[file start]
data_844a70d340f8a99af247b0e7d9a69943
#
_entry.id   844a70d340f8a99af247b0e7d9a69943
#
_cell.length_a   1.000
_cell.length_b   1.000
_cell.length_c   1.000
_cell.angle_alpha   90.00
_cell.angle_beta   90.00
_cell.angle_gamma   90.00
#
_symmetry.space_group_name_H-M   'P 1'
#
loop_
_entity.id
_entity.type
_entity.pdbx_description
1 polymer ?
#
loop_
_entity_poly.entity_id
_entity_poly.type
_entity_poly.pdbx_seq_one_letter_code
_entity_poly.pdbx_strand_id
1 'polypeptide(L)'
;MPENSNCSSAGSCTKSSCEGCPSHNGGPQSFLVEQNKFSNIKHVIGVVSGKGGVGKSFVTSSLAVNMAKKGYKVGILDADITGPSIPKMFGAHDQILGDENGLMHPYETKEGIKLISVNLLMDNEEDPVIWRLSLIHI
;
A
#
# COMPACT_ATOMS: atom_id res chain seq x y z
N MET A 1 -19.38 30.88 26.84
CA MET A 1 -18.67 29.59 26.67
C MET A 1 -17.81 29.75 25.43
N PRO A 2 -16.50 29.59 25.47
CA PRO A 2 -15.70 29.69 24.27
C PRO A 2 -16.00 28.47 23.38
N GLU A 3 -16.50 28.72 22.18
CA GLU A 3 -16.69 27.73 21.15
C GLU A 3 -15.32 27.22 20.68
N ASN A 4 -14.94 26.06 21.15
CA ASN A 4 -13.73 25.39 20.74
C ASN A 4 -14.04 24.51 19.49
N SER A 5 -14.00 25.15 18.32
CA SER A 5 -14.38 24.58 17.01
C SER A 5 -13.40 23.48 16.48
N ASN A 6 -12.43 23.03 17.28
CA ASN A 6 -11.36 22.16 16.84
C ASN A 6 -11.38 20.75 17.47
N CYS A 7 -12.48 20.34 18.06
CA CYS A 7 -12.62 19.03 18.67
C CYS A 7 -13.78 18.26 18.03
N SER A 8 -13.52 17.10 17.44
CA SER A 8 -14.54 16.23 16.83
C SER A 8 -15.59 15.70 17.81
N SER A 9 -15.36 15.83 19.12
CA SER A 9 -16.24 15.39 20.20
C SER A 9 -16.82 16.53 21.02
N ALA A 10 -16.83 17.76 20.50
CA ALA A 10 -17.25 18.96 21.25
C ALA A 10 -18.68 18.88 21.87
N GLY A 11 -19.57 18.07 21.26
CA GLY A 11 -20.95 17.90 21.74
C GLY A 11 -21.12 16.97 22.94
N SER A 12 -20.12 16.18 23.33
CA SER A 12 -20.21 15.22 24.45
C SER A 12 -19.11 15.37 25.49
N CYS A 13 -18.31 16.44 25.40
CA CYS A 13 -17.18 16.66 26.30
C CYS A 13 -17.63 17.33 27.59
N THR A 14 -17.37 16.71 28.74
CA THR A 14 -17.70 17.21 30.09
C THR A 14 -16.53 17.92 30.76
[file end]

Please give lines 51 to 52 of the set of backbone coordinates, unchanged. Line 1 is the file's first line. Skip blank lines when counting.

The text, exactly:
C CYS A 7 -13.78 18.26 18.03
N SER A 8 -13.52 17.10 17.44